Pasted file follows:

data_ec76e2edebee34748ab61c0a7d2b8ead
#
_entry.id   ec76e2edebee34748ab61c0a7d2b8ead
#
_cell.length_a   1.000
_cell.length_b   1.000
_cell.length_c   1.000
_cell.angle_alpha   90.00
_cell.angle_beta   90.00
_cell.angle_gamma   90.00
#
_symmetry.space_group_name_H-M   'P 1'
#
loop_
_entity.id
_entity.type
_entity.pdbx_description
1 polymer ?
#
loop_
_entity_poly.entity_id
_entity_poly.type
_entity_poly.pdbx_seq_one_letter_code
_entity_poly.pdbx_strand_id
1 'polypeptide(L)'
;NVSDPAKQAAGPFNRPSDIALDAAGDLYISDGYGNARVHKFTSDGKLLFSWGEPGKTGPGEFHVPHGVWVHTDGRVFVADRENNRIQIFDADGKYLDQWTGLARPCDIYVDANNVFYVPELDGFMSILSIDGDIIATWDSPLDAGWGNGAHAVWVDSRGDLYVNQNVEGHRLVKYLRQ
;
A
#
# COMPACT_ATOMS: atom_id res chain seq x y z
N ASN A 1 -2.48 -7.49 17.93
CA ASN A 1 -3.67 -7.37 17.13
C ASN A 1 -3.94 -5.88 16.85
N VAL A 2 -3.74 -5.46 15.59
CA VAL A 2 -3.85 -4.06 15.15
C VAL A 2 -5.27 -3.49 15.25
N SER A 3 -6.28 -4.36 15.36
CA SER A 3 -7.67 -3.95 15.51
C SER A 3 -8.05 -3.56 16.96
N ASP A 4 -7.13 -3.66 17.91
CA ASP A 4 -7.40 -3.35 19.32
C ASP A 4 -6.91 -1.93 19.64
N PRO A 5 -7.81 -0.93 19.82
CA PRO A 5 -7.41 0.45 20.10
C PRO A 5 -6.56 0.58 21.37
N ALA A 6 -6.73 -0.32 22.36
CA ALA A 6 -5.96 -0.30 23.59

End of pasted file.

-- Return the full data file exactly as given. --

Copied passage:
data_ec76e2edebee34748ab61c0a7d2b8ead
#
_entry.id   ec76e2edebee34748ab61c0a7d2b8ead
#
_cell.length_a   1.000
_cell.length_b   1.000
_cell.length_c   1.000
_cell.angle_alpha   90.00
_cell.angle_beta   90.00
_cell.angle_gamma   90.00
#
_symmetry.space_group_name_H-M   'P 1'
#
loop_
_entity.id
_entity.type
_entity.pdbx_description
1 polymer ?
#
loop_
_entity_poly.entity_id
_entity_poly.type
_entity_poly.pdbx_seq_one_letter_code
_entity_poly.pdbx_strand_id
1 'polypeptide(L)'
;NVSDPAKQAAGPFNRPSDIALDAAGDLYISDGYGNARVHKFTSDGKLLFSWGEPGKTGPGEFHVPHGVWVHTDGRVFVADRENNRIQIFDADGKYLDQWTGLARPCDIYVDANNVFYVPELDGFMSILSIDGDIIATWDSPLDAGWGNGAHAVWVDSRGDLYVNQNVEGHRLVKYLRQ
;
A
#
# COMPACT_ATOMS: atom_id res chain seq x y z
N ASN A 1 -2.48 -7.49 17.93
CA ASN A 1 -3.67 -7.37 17.13
C ASN A 1 -3.94 -5.88 16.85
N VAL A 2 -3.74 -5.46 15.59
CA VAL A 2 -3.85 -4.06 15.15
C VAL A 2 -5.27 -3.49 15.25
N SER A 3 -6.28 -4.36 15.36
CA SER A 3 -7.67 -3.95 15.51
C SER A 3 -8.05 -3.56 16.96
N ASP A 4 -7.13 -3.66 17.91
CA ASP A 4 -7.40 -3.35 19.32
C ASP A 4 -6.91 -1.93 19.64
N PRO A 5 -7.81 -0.93 19.82
CA PRO A 5 -7.41 0.45 20.10
C PRO A 5 -6.56 0.58 21.37
N ALA A 6 -6.73 -0.32 22.36
CA ALA A 6 -5.96 -0.30 23.59